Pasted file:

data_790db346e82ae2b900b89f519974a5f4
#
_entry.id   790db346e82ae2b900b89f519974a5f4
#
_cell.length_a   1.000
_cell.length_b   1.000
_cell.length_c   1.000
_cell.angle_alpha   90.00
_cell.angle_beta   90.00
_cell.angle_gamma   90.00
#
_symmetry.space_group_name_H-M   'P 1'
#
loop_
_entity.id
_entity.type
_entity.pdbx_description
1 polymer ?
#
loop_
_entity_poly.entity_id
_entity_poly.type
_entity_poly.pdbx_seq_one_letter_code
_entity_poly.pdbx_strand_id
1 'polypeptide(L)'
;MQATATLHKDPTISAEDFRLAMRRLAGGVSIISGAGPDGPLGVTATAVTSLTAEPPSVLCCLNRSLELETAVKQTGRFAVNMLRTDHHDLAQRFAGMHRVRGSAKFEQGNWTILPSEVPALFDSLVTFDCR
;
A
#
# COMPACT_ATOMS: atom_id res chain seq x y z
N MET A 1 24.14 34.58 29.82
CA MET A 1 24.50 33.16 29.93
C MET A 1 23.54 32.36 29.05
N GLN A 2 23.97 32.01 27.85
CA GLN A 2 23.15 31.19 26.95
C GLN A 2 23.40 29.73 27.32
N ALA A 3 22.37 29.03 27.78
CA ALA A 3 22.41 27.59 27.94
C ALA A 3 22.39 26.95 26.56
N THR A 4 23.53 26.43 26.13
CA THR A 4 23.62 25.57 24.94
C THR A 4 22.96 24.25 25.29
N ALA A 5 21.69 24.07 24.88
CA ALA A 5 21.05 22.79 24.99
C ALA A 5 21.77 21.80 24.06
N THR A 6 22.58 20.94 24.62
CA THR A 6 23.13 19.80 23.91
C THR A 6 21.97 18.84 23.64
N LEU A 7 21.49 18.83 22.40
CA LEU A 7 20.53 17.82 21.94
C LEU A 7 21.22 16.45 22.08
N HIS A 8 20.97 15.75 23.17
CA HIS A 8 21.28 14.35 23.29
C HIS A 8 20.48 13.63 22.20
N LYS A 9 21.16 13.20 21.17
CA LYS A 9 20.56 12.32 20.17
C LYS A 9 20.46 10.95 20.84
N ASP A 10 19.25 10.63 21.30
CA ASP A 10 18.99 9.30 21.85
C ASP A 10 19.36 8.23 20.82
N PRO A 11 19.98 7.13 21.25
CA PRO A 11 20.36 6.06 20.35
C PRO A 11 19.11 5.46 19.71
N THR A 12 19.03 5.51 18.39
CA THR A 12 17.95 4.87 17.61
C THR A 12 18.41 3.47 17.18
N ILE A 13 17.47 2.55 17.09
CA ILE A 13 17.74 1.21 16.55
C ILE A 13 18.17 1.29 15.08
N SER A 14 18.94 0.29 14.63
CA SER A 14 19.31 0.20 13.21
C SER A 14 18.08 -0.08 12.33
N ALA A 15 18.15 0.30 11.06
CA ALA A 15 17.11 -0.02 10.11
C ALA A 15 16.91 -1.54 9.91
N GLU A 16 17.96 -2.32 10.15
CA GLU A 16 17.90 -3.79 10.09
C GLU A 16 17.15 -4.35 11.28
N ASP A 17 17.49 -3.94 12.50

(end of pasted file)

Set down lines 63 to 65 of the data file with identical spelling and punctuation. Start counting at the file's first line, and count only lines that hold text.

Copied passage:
C PRO A 11 19.11 5.46 19.71
N THR A 12 19.03 5.51 18.39
CA THR A 12 17.95 4.87 17.61